MITCHELL JOHNSON: West Coast Eagles players needed change

Mitchell Johnson
The Nightly
Adam Simpson steps down as coach of the West Coast.
Adam Simpson steps down as coach of the West Coast. Credit: Jackson Flindell/The West Australian

Adam Simpson’s record as West Coast coach can be analysed by people who know more about footy than me.

But it seems to me Simpson was respected by the vast majority of players he coached and staff he worked with during more than a decade at the Eagles.

Coach sackings are never pretty and I’m not a big fan of it happening during the season. The timing raises questions about why he was backed after last season and all the talk from the club over the summer about how he was still the man for the job.

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But rightly or wrongly, the trigger has been pulled. And I still think change is good in these circumstances. After three seasons where wins were few and far between, the players need that change.

They need someone new, a new coach to stamp his mark on the team, to challenge them in a new and different way. Someone to get them thinking in a way that isn’t the same as it has been over the past few years.

The comfort of sticking with what’s known isn’t always the best way forward, as they tried this season with Simpson. But fans shouldn’t expect it to just happen going forward under a new coach either.

I went through a few different coaches throughout my cricket career at first-class and international level.

One of the most noticeable changes I can remember was when Darren Lehmann was appointed coach of the national team after we had an interesting run when Mickey Arthur was in the role.

All the coaches I had in my career had strengths and weaknesses, just like the players did. But I won’t ever forget the first group meeting I was in with Lehmann and the effect it had on me.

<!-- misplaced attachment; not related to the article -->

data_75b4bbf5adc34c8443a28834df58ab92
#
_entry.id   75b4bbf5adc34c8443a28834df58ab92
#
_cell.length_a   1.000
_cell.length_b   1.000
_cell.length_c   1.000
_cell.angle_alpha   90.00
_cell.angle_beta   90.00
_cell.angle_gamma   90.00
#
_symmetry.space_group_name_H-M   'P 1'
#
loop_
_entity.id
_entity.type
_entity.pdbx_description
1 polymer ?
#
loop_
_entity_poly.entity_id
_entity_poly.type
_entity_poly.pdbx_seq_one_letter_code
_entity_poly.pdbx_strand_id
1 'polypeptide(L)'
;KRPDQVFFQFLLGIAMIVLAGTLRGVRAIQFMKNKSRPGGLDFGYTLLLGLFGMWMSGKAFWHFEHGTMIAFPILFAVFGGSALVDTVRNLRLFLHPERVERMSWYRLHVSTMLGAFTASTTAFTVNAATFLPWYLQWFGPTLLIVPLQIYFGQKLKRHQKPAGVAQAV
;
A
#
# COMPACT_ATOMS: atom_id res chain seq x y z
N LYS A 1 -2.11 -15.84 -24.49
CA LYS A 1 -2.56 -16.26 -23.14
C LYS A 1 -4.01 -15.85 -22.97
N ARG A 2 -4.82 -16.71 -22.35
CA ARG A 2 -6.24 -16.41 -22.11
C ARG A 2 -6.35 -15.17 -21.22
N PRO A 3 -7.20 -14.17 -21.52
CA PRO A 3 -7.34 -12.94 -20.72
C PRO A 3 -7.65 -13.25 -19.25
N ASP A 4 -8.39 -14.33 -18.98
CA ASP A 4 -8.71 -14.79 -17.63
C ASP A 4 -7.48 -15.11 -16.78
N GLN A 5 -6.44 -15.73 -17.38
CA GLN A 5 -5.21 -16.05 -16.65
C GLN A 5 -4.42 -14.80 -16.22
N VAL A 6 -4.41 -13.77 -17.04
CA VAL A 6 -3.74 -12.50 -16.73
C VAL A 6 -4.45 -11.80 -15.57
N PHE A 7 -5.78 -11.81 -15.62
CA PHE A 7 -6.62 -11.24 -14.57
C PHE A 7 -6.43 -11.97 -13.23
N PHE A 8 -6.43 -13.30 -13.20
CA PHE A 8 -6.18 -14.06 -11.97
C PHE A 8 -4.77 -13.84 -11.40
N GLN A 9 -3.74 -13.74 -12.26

He said something along the lines of ‘you are playing for your country, how bloody good is that?!’ He told us that every time we go out on the field, we should be playing hard and training hard but also enjoying it, having fun and enjoying the successes.

For me, having just come back into the team after injury, it was a great message and a great mantra to play by. It didn’t stop at that first meeting either. Boof would always remind us of how good it was to play for Australia. We all believed it and it was something that stuck with me and I’m sure others.

Lehmann also challenged us on many things. He was trying to get the best out of us as sportsmen, but also as people.

Simpson must have had a great bond with his players. He coached some of them for nearly 11 years, guiding them from their teenage years and seeing some of them become married men with children.

Yes it takes more than just words and having a bond, but it’s an important part of being a coach I believe. Ultimately, the results must be there but how do you get results as coach?

Coaching in cricket and footy are very different. Aussie rules is a contact sport, unlike cricket, and you can see AFL coaches in general are a little more in players’ faces and give big motivational speeches. The coaching style of all football codes leans more towards that aggressive, in your face approach and encourages players to push through a bit of pain.

One of my first coaches at Queensland was Bennett King. I was young and excited to be in the squad and training with the big boys. And that first pre-season with King at the helm was brutal.

I had heard he had a background in rugby league and he was built strong, so he wasn’t to be messed with. And he absolutely nailed us!

It was a rude awakening for me. I had a love-hate feeling about that style of training but it taught me to build some resilience.

I knew that to get the best out of us, we had to work hard as a team. Help each other through sessions, no shortcuts.

We copped the occasional spray from the coach along the way, but that was just the way and it was a great learning experience about what my body and mind was capable of.

For the West Coast players, staff and fans, the new chapter begins. Whoever takes over the reins has a great opportunity to grow and mould this team over the next few years.

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